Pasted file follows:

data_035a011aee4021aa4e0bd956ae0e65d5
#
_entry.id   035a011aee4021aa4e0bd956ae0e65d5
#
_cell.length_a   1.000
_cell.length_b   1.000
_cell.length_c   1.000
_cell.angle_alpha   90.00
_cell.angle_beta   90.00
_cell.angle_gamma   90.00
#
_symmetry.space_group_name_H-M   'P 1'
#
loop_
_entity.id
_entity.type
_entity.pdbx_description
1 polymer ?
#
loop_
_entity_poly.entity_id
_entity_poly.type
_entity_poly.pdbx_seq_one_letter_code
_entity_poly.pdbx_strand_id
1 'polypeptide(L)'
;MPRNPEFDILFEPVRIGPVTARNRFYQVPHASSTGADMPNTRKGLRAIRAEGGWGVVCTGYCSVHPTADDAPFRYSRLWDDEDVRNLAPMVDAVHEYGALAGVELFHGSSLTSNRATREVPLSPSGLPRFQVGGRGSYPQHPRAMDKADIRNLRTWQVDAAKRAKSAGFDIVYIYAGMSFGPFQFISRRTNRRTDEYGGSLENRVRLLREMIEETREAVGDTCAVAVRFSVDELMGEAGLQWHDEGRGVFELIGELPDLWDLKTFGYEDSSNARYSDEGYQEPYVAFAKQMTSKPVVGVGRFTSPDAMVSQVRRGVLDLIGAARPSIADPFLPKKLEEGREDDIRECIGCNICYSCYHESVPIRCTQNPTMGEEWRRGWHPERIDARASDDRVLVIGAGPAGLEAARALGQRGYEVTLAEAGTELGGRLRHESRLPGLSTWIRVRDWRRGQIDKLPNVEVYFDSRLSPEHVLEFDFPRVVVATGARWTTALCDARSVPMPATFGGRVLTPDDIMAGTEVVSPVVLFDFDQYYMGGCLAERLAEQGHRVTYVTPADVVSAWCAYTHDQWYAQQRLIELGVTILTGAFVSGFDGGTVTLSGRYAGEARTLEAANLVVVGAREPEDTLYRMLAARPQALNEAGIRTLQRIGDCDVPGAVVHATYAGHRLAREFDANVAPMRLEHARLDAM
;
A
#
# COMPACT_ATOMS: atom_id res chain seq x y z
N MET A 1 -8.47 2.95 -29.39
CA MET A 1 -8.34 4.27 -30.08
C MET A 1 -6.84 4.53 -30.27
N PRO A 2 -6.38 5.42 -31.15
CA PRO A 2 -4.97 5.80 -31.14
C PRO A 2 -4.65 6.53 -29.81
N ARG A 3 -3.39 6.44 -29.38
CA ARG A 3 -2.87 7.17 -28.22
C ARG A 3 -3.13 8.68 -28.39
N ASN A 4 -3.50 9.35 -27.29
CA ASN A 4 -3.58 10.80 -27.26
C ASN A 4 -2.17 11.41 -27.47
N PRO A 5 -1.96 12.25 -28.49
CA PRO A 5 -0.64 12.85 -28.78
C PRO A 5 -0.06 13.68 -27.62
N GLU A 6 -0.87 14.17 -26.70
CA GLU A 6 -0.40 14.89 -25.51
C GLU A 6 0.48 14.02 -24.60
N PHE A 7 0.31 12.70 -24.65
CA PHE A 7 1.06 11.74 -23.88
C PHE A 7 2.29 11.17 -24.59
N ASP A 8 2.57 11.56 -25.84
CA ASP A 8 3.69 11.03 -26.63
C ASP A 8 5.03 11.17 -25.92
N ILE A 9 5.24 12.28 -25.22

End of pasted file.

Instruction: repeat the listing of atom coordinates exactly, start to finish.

data_035a011aee4021aa4e0bd956ae0e65d5
#
_entry.id   035a011aee4021aa4e0bd956ae0e65d5
#
_cell.length_a   1.000
_cell.length_b   1.000
_cell.length_c   1.000
_cell.angle_alpha   90.00
_cell.angle_beta   90.00
_cell.angle_gamma   90.00
#
_symmetry.space_group_name_H-M   'P 1'
#
loop_
_entity.id
_entity.type
_entity.pdbx_description
1 polymer ?
#
loop_
_entity_poly.entity_id
_entity_poly.type
_entity_poly.pdbx_seq_one_letter_code
_entity_poly.pdbx_strand_id
1 'polypeptide(L)'
;MPRNPEFDILFEPVRIGPVTARNRFYQVPHASSTGADMPNTRKGLRAIRAEGGWGVVCTGYCSVHPTADDAPFRYSRLWDDEDVRNLAPMVDAVHEYGALAGVELFHGSSLTSNRATREVPLSPSGLPRFQVGGRGSYPQHPRAMDKADIRNLRTWQVDAAKRAKSAGFDIVYIYAGMSFGPFQFISRRTNRRTDEYGGSLENRVRLLREMIEETREAVGDTCAVAVRFSVDELMGEAGLQWHDEGRGVFELIGELPDLWDLKTFGYEDSSNARYSDEGYQEPYVAFAKQMTSKPVVGVGRFTSPDAMVSQVRRGVLDLIGAARPSIADPFLPKKLEEGREDDIRECIGCNICYSCYHESVPIRCTQNPTMGEEWRRGWHPERIDARASDDRVLVIGAGPAGLEAARALGQRGYEVTLAEAGTELGGRLRHESRLPGLSTWIRVRDWRRGQIDKLPNVEVYFDSRLSPEHVLEFDFPRVVVATGARWTTALCDARSVPMPATFGGRVLTPDDIMAGTEVVSPVVLFDFDQYYMGGCLAERLAEQGHRVTYVTPADVVSAWCAYTHDQWYAQQRLIELGVTILTGAFVSGFDGGTVTLSGRYAGEARTLEAANLVVVGAREPEDTLYRMLAARPQALNEAGIRTLQRIGDCDVPGAVVHATYAGHRLAREFDANVAPMRLEHARLDAM
;
A
#
# COMPACT_ATOMS: atom_id res chain seq x y z
N MET A 1 -8.47 2.95 -29.39
CA MET A 1 -8.34 4.27 -30.08
C MET A 1 -6.84 4.53 -30.27
N PRO A 2 -6.38 5.42 -31.15
CA PRO A 2 -4.97 5.80 -31.14
C PRO A 2 -4.65 6.53 -29.81
N ARG A 3 -3.39 6.44 -29.38
CA ARG A 3 -2.87 7.17 -28.22
C ARG A 3 -3.13 8.68 -28.39
N ASN A 4 -3.50 9.35 -27.29
CA ASN A 4 -3.58 10.80 -27.26
C ASN A 4 -2.17 11.41 -27.47
N PRO A 5 -1.96 12.25 -28.49
CA PRO A 5 -0.64 12.85 -28.78
C PRO A 5 -0.06 13.68 -27.62
N GLU A 6 -0.87 14.17 -26.70
CA GLU A 6 -0.40 14.89 -25.51
C GLU A 6 0.48 14.02 -24.60
N PHE A 7 0.31 12.70 -24.65
CA PHE A 7 1.06 11.74 -23.88
C PHE A 7 2.29 11.17 -24.59
N ASP A 8 2.57 11.56 -25.84
CA ASP A 8 3.69 11.03 -26.63
C ASP A 8 5.03 11.17 -25.92
N ILE A 9 5.24 12.28 -25.22